The park’s other notable non-coaster is Quick Draw, a Sally shooting dark ride installed as an upgrade on an original ride at the park. The attraction is western themed, as guests are tasked by the sheriff to catch a gang of Mexican bandits. What follows is a hilariously bad depiction of western tropes with racist stereotypes and caricatures of every cliché in the genre. It amazes me that such a thing is operating in a Six Flags park, especially since this ride was installed in the late 2000s. It’s definitely a contender for worst shooting dark ride I’ve ridden, especially since the guns were only working intermittently.

Many of Silver Dollar City’s other attractions are fairly standard Six Flags fare, with a good mix of flat rides and several other staples (antique cars, river rapids, railroad, etc.). Many had western names and western props, including a couple that would never be built in today’s world. The park also had a couple scheduled shows, namely a stunt show and a magic show. We watched the latter, and while it didn’t bring anything new to the table it was a decent way to get out of the heat and sun for a half hour.

In my initial planning, I allotted three hours for Frontier City. We were done and out of there within two. It’s a small park and had no lines whatsoever, so it was easy to finish everything quickly. That said, it wasn’t a bad park, and hardly felt like a Six Flags park to me.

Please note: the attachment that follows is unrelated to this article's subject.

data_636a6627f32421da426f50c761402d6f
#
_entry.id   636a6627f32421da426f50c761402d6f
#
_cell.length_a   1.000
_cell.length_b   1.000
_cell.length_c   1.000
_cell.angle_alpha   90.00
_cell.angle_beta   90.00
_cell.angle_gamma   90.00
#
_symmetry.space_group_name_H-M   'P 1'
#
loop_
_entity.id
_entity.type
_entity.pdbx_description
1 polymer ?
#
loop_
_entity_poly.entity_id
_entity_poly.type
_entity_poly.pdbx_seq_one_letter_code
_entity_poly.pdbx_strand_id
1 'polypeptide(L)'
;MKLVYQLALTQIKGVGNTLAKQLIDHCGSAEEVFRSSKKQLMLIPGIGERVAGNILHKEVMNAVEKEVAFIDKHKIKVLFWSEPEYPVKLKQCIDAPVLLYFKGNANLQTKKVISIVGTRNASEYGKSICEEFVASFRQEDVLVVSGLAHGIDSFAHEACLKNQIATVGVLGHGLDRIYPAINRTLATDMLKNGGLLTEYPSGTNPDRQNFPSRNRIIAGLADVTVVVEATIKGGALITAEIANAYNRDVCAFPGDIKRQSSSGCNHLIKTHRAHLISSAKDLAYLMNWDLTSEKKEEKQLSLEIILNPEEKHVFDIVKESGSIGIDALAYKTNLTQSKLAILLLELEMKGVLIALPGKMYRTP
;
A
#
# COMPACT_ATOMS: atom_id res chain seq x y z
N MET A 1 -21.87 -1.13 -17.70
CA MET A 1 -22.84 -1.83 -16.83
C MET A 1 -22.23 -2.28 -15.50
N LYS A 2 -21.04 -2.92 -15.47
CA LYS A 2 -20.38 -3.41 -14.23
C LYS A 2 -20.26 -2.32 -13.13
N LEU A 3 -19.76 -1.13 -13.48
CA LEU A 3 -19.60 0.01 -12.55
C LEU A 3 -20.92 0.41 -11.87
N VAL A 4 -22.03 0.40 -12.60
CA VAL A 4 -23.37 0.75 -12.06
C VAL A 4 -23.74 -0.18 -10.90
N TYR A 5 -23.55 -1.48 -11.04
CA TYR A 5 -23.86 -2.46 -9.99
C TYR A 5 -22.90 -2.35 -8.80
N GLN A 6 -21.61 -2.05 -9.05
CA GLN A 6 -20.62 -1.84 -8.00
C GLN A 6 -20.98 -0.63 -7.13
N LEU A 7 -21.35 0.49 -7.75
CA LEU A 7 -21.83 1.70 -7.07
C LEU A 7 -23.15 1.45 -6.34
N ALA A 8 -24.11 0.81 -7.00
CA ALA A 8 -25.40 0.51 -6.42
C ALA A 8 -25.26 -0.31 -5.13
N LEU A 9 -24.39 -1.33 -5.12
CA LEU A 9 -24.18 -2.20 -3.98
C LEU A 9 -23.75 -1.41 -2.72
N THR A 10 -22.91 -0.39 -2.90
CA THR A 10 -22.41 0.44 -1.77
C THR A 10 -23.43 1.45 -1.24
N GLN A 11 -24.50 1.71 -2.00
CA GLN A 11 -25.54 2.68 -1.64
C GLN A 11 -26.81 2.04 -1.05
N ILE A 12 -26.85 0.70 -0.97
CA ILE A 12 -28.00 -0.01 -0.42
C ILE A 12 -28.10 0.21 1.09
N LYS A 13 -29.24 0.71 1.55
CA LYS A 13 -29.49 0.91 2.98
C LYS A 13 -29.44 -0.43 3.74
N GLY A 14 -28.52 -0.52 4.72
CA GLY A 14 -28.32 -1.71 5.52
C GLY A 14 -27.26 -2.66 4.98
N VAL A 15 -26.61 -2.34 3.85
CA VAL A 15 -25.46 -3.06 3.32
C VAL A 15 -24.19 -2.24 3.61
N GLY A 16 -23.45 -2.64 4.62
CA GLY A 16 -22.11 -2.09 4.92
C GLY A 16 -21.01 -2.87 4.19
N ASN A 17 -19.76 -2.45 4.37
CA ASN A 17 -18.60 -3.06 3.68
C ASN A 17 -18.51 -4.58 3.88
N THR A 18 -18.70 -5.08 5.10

Theming was decent throughout, operations were fine, and advertisements weren’t in your face every time you turned the corner. Despite a weak coaster selection, I’d actually place the park above a couple of the lower tier Six Flags parks (namely America and Darien Lake), as well as the two other parks that have yet to receive the Six Flags branding. It’s not somewhere worth going significantly out of the way for, but if you’re in the vicinity of Oklahoma City, have a couple hours to spare, and have a Six Flags pass in your pocket, it’s well worth checking out.

The third new park of the tour wouldn’t come until a bit later. Following our time in Branson, we made our way down to Texas by driving through Arkansas. Here, we stopped in the town of Hot Springs, located adjacent to Hot Springs National Park. The day here featured some time exploring that park, which will be covered in next week’s report. Afterward, however, we made our way over to Magic Springs Theme and Water Park, the only proper amusement park in the state.